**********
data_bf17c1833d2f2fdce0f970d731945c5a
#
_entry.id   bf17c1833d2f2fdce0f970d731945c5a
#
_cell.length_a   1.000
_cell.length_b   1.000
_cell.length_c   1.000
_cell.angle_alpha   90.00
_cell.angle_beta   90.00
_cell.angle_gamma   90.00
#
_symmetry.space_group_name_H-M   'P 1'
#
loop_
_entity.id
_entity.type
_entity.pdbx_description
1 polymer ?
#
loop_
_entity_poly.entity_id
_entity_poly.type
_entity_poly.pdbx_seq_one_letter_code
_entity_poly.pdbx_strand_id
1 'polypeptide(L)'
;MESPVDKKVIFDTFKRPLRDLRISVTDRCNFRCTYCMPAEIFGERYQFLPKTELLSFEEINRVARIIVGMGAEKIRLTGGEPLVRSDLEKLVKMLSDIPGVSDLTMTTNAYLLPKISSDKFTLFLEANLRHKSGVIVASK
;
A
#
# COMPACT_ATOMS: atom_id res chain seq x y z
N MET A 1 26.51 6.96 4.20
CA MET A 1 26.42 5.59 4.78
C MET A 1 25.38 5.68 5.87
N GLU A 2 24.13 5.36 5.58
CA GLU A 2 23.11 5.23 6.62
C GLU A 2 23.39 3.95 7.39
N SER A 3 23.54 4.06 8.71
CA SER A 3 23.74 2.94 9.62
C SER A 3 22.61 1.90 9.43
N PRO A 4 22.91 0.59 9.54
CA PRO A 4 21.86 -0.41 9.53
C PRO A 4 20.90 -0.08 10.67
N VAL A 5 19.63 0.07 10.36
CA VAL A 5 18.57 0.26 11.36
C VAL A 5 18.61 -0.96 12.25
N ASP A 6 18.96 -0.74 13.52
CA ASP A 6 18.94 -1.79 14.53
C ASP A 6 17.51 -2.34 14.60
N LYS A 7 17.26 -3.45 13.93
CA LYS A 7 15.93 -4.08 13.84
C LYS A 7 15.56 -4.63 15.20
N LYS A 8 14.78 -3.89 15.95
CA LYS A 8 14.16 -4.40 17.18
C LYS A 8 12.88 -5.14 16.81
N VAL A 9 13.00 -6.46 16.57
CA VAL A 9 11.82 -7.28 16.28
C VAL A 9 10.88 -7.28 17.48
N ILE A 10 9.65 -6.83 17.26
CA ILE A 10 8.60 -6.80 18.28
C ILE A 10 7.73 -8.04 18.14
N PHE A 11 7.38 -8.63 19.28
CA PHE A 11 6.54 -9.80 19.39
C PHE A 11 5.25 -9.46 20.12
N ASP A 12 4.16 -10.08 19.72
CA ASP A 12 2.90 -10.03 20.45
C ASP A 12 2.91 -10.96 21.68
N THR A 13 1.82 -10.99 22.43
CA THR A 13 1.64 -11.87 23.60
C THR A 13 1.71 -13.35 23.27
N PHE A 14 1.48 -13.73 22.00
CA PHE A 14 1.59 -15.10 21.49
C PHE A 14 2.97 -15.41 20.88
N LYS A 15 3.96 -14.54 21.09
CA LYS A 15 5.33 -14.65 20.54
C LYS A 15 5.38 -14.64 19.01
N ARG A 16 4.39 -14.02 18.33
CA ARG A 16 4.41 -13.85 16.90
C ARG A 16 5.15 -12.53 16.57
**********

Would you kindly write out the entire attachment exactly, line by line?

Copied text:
data_bf17c1833d2f2fdce0f970d731945c5a
#
_entry.id   bf17c1833d2f2fdce0f970d731945c5a
#
_cell.length_a   1.000
_cell.length_b   1.000
_cell.length_c   1.000
_cell.angle_alpha   90.00
_cell.angle_beta   90.00
_cell.angle_gamma   90.00
#
_symmetry.space_group_name_H-M   'P 1'
#
loop_
_entity.id
_entity.type
_entity.pdbx_description
1 polymer ?
#
loop_
_entity_poly.entity_id
_entity_poly.type
_entity_poly.pdbx_seq_one_letter_code
_entity_poly.pdbx_strand_id
1 'polypeptide(L)'
;MESPVDKKVIFDTFKRPLRDLRISVTDRCNFRCTYCMPAEIFGERYQFLPKTELLSFEEINRVARIIVGMGAEKIRLTGGEPLVRSDLEKLVKMLSDIPGVSDLTMTTNAYLLPKISSDKFTLFLEANLRHKSGVIVASK
;
A
#
# COMPACT_ATOMS: atom_id res chain seq x y z
N MET A 1 26.51 6.96 4.20
CA MET A 1 26.42 5.59 4.78
C MET A 1 25.38 5.68 5.87
N GLU A 2 24.13 5.36 5.58
CA GLU A 2 23.11 5.23 6.62
C GLU A 2 23.39 3.95 7.39
N SER A 3 23.54 4.06 8.71
CA SER A 3 23.74 2.94 9.62
C SER A 3 22.61 1.90 9.43
N PRO A 4 22.91 0.59 9.54
CA PRO A 4 21.86 -0.41 9.53
C PRO A 4 20.90 -0.08 10.67
N VAL A 5 19.63 0.07 10.36
CA VAL A 5 18.57 0.26 11.36
C VAL A 5 18.61 -0.96 12.25
N ASP A 6 18.96 -0.74 13.52
CA ASP A 6 18.94 -1.79 14.53
C ASP A 6 17.51 -2.34 14.60
N LYS A 7 17.26 -3.45 13.93
CA LYS A 7 15.93 -4.08 13.84
C LYS A 7 15.56 -4.63 15.20
N LYS A 8 14.78 -3.89 15.95
CA LYS A 8 14.16 -4.40 17.18
C LYS A 8 12.88 -5.14 16.81
N VAL A 9 13.00 -6.46 16.57
CA VAL A 9 11.82 -7.28 16.28
C VAL A 9 10.88 -7.28 17.48
N ILE A 10 9.65 -6.83 17.26
CA ILE A 10 8.60 -6.80 18.28
C ILE A 10 7.73 -8.04 18.14
N PHE A 11 7.38 -8.63 19.28
CA PHE A 11 6.54 -9.80 19.39
C PHE A 11 5.25 -9.46 20.12
N ASP A 12 4.16 -10.08 19.72
CA ASP A 12 2.90 -10.03 20.45
C ASP A 12 2.91 -10.96 21.68
N THR A 13 1.82 -10.99 22.43
CA THR A 13 1.64 -11.87 23.60
C THR A 13 1.71 -13.35 23.27
N PHE A 14 1.48 -13.73 22.00
CA PHE A 14 1.59 -15.10 21.49
C PHE A 14 2.97 -15.41 20.88
N LYS A 15 3.96 -14.54 21.09
CA LYS A 15 5.33 -14.65 20.54
C LYS A 15 5.38 -14.64 19.01
N ARG A 16 4.39 -14.02 18.33
CA ARG A 16 4.41 -13.85 16.90
C ARG A 16 5.15 -12.53 16.57